Homicidal Salesmen

Great leads keep sales people from poisoning your morning coffee.

A set of recent surveys show that marketing folks are split in their lead generation intensions and how they measure campaign success. Approximately 50% of aggregated respondents use lead quality and quantity to gauge campaign effectiveness while 70% claim their content marketing efforts are all about generating a large quantity of leads. In other words, their actions and their measurement means are not aligned.

This exposes an enduring truth about marketing and the divide between them and potential sales assassins. Some marketers think their job is to send as many leads to the sales team as possible, then let salesmen sort out the good from the bad from the oh so very ugly. This is way some sales people are two steps away from becoming serial killers, because they are overworked in the sorting processes and earning less per unit of effort than they know they should. Yet marketing teams can boast about their lead generating abilities and sinisterly suggest that sales just can’t close deals.

low-quality-leadsOn the flip side there are marketers who focus on generating only high quality leads via great segmentation, guiding targeted whole product development and crafting perfect value propositions. They choose to generate a smaller number of perfect leads instead of a large number of leads with variable and often dubious quality. Lead quantity might be fine for commodity products, but when your offering is complex, technical, has a long sales cycle and many buyer-side stakeholders, quality becomes all important. I once headed a marketing department where we focused on targeting and lead quality, and achieved an 80% close rate despite stiff competition (and, if I may brag further, the head of sales actually asked me to suspend my marketing campaigns for a couple of months due to the backlog of inbound leads).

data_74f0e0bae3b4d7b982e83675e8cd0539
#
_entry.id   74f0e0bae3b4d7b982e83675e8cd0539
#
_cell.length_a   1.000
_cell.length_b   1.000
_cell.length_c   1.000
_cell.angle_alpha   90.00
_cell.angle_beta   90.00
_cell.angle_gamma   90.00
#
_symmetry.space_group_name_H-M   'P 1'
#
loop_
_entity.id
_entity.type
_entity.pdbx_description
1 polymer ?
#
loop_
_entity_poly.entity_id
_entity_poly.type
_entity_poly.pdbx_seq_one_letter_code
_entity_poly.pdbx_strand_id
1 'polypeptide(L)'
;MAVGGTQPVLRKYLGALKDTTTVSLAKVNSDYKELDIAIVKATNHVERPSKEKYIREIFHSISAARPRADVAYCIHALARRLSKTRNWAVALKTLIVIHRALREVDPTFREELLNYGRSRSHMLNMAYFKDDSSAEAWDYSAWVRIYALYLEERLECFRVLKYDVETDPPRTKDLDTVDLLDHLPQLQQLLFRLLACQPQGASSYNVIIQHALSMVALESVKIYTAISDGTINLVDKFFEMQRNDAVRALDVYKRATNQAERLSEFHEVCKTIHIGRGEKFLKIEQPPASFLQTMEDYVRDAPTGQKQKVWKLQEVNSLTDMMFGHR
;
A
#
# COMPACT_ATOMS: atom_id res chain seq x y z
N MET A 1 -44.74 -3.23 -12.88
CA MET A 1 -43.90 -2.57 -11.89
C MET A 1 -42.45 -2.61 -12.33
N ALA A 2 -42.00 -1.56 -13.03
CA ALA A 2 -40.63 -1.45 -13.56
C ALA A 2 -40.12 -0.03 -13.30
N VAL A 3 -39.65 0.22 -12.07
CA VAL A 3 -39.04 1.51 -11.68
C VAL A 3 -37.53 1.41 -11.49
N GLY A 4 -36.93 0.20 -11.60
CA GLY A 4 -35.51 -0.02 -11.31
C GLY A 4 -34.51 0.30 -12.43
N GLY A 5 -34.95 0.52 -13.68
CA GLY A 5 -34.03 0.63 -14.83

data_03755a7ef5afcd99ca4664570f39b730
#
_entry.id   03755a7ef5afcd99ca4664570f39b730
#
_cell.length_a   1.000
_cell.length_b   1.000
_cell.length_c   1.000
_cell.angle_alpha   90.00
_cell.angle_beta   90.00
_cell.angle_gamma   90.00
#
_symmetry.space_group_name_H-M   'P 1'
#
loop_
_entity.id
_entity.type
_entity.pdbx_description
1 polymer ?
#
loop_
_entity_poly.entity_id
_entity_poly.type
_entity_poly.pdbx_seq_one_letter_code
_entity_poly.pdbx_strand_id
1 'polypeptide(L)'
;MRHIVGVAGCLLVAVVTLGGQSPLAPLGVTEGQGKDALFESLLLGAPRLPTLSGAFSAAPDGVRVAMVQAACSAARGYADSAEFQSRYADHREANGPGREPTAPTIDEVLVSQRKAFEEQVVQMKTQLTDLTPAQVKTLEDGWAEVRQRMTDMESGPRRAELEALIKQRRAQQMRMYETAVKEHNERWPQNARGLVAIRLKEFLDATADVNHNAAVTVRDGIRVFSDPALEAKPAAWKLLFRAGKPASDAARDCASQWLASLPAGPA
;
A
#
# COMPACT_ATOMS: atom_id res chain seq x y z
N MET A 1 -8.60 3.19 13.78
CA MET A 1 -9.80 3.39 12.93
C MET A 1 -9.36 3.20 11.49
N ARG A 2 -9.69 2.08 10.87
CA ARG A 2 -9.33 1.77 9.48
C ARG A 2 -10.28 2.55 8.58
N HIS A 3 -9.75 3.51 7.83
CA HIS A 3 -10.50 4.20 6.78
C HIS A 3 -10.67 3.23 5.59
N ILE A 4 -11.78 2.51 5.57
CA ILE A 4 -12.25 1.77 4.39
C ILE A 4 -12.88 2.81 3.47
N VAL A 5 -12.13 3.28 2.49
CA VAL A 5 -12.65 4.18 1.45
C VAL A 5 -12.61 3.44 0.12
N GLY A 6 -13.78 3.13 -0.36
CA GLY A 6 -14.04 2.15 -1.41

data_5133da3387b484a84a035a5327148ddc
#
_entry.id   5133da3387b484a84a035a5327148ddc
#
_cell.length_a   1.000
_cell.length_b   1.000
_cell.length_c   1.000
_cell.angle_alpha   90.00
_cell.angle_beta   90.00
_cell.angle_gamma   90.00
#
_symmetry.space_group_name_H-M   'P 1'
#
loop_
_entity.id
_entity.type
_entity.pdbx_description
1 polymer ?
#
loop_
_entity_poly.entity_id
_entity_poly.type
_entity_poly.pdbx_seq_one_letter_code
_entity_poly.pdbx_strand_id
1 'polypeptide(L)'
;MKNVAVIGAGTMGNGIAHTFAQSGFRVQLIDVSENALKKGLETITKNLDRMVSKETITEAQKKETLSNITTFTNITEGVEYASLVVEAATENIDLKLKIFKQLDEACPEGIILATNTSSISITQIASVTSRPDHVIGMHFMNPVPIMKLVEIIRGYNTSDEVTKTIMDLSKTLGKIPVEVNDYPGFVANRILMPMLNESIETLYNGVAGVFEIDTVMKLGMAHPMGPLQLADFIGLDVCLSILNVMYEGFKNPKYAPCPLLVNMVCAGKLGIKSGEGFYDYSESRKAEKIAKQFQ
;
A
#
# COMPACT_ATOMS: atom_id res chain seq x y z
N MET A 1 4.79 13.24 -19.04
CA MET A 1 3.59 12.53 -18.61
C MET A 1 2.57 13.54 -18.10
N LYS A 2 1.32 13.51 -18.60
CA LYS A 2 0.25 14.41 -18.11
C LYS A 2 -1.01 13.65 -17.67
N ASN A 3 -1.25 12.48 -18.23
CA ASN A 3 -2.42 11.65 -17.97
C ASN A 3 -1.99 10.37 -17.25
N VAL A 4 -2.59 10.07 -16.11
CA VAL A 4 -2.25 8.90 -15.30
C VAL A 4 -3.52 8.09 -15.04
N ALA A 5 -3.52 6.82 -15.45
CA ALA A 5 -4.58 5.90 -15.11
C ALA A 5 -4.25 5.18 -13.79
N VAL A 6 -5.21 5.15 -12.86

The benefits of quality leads over quantity leads are so numerous that you may be conflicted by a sudden onrush of motivations:

Shorter sales cycle: The better the lead the faster the decisions your prospects make, because they have a clear view of your value and how it matches their needs.

Higher close rate: Spending the same amount of marketing mula on quality, targeted leads turns more of your leads into sales.

Lower overall cost per lead and cost per sale: Precision in targeting and communications leads to precision in spending. Since cost/lead and cost/sale are fundamental success measures, lowering the cost per lead makes you look good.

Lower overall marketing spend: Because of the higher close rates, your total marketing spend can likely be reduced, which makes you look good at budgeting time. Conversely, if the rest of your company can handle the strain, spend the remaining money on generating even more high quality leads.

Happier customers due to proper match: You can create unhappy customers and bad buzz by recruiting the wrong prospects. Quality leads create happy customers, which in turn creates good buzz and more unsolicited inbound leads of high quality.

Less drain on pre-sales support teams: Tech support takes a hit with poorly paired prospects. The better the lead quality, the easier their pre-sales support is and also the less number of prospects with which they need to contend.

Non-homicidal sales staff: Your survival is a good idea. Avoid salesmen death threats by sending them deals they can quickly close. This makes them so happy that they might even buy you a cup of unadulterated coffee.


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